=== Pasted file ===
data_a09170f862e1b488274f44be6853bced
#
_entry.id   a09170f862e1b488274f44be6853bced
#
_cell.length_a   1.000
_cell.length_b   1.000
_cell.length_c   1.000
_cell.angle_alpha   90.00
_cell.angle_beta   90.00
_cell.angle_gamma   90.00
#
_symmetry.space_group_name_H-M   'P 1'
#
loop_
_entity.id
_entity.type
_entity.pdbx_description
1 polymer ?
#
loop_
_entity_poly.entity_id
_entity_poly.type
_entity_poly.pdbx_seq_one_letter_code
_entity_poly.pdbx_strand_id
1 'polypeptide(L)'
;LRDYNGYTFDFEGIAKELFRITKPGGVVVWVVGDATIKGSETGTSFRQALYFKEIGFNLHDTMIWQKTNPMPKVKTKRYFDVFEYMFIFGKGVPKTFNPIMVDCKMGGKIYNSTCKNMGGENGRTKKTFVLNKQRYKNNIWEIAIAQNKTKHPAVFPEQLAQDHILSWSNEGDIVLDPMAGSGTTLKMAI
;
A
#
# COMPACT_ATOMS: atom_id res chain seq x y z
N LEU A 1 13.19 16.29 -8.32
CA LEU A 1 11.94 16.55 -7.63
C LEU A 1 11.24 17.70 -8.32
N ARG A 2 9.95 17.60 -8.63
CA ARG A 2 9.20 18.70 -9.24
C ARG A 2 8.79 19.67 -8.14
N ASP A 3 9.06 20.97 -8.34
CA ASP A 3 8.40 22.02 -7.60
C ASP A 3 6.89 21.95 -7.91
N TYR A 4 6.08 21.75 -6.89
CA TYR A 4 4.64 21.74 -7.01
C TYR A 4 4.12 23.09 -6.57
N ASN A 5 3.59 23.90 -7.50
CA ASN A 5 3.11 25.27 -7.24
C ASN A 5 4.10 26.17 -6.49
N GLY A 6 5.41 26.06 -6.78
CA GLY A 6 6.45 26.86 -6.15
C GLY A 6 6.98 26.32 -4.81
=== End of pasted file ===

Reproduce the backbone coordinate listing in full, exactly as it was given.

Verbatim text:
data_a09170f862e1b488274f44be6853bced
#
_entry.id   a09170f862e1b488274f44be6853bced
#
_cell.length_a   1.000
_cell.length_b   1.000
_cell.length_c   1.000
_cell.angle_alpha   90.00
_cell.angle_beta   90.00
_cell.angle_gamma   90.00
#
_symmetry.space_group_name_H-M   'P 1'
#
loop_
_entity.id
_entity.type
_entity.pdbx_description
1 polymer ?
#
loop_
_entity_poly.entity_id
_entity_poly.type
_entity_poly.pdbx_seq_one_letter_code
_entity_poly.pdbx_strand_id
1 'polypeptide(L)'
;LRDYNGYTFDFEGIAKELFRITKPGGVVVWVVGDATIKGSETGTSFRQALYFKEIGFNLHDTMIWQKTNPMPKVKTKRYFDVFEYMFIFGKGVPKTFNPIMVDCKMGGKIYNSTCKNMGGENGRTKKTFVLNKQRYKNNIWEIAIAQNKTKHPAVFPEQLAQDHILSWSNEGDIVLDPMAGSGTTLKMAI
;
A
#
# COMPACT_ATOMS: atom_id res chain seq x y z
N LEU A 1 13.19 16.29 -8.32
CA LEU A 1 11.94 16.55 -7.63
C LEU A 1 11.24 17.70 -8.32
N ARG A 2 9.95 17.60 -8.63
CA ARG A 2 9.20 18.70 -9.24
C ARG A 2 8.79 19.67 -8.14
N ASP A 3 9.06 20.97 -8.34
CA ASP A 3 8.40 22.02 -7.60
C ASP A 3 6.89 21.95 -7.91
N TYR A 4 6.08 21.75 -6.89
CA TYR A 4 4.64 21.74 -7.01
C TYR A 4 4.12 23.09 -6.57
N ASN A 5 3.59 23.90 -7.50
CA ASN A 5 3.11 25.27 -7.24
C ASN A 5 4.10 26.17 -6.49
N GLY A 6 5.41 26.06 -6.78
CA GLY A 6 6.45 26.86 -6.15
C GLY A 6 6.98 26.32 -4.81